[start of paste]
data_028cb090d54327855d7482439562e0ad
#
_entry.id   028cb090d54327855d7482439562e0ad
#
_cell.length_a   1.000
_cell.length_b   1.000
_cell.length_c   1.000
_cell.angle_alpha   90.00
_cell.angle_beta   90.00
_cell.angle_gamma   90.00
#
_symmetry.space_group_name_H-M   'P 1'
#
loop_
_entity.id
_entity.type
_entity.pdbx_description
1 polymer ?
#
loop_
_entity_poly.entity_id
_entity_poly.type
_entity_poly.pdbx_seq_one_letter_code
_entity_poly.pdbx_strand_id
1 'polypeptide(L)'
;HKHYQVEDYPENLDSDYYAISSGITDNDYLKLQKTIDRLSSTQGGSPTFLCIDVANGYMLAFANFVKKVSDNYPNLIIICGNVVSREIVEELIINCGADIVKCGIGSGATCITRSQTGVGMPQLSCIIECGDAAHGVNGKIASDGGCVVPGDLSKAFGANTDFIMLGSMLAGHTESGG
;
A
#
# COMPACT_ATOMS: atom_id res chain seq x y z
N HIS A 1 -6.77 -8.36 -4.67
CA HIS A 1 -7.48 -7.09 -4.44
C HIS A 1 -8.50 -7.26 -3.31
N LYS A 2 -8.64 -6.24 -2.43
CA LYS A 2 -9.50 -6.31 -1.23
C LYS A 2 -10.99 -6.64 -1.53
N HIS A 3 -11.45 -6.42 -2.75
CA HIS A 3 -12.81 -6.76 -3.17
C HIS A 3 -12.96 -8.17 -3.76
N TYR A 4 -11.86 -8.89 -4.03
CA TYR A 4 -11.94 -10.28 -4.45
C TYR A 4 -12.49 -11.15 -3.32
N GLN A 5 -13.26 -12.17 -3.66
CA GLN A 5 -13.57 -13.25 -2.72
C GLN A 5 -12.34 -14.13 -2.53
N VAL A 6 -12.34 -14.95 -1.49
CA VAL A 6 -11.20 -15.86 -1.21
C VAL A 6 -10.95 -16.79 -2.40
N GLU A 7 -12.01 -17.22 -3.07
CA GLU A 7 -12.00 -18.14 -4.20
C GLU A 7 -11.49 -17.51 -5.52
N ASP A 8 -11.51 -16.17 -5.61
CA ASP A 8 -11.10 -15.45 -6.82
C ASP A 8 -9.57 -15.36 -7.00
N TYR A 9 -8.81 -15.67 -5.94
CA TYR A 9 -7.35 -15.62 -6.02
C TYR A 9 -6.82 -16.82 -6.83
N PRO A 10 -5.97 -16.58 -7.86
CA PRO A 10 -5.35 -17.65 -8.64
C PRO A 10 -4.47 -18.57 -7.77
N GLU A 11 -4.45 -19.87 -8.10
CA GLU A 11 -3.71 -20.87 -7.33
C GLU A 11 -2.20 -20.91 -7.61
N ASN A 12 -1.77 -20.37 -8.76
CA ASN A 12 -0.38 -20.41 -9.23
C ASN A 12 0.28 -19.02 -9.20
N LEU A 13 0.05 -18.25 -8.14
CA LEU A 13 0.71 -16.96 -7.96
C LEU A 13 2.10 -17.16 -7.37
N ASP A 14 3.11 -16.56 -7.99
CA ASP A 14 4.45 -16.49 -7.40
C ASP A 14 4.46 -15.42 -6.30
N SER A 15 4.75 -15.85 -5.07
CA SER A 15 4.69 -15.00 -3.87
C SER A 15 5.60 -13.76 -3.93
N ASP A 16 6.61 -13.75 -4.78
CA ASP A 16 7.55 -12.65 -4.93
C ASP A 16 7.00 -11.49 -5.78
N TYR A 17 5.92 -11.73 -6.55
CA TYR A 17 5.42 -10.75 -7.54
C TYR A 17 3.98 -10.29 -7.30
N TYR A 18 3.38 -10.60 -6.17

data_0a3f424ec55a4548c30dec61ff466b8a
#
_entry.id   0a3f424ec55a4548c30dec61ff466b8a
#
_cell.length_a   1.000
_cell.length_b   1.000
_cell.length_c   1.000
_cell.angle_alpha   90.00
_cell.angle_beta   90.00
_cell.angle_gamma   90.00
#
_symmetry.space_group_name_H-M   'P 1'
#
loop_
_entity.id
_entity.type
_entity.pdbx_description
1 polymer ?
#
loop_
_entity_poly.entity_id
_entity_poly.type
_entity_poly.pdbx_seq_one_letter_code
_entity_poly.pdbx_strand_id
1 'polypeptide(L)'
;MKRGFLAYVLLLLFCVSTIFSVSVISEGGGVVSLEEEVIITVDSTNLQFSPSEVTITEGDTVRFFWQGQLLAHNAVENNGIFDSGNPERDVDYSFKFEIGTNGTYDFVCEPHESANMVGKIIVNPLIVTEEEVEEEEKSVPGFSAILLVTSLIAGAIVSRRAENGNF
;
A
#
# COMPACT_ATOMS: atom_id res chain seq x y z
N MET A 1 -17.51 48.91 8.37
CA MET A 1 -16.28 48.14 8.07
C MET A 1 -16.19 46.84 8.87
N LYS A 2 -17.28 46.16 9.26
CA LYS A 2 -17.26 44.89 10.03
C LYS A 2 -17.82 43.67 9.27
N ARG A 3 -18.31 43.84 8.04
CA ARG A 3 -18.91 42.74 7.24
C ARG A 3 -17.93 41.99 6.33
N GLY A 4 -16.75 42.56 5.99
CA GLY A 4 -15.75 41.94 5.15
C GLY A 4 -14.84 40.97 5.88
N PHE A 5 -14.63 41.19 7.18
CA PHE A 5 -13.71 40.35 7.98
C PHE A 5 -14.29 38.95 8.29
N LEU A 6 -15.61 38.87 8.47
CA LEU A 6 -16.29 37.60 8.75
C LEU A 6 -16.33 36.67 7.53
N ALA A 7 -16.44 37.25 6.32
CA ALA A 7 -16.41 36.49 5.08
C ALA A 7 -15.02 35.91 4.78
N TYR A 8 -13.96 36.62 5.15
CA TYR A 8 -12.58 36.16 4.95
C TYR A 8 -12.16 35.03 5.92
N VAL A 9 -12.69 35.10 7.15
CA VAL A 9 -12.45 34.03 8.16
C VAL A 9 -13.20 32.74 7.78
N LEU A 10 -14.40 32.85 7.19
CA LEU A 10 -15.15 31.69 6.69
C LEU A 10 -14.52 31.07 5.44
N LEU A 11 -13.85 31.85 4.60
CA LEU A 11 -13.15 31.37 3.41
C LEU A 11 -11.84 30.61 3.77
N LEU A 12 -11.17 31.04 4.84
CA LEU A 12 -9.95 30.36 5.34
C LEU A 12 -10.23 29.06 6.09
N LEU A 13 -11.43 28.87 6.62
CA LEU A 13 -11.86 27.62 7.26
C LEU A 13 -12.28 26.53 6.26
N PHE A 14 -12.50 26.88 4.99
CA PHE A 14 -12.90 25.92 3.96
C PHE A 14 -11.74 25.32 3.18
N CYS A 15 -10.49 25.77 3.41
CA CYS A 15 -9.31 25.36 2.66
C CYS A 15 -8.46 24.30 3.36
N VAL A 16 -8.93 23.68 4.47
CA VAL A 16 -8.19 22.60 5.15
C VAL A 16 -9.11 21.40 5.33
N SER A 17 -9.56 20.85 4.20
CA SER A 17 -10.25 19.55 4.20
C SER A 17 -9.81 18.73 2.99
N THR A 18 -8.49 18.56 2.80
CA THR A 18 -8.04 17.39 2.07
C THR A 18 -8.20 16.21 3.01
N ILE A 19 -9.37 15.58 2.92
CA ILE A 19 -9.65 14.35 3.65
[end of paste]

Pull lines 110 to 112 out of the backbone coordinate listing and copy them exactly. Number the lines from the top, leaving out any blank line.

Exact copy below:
A
#
# COMPACT_ATOMS: atom_id res chain seq x y z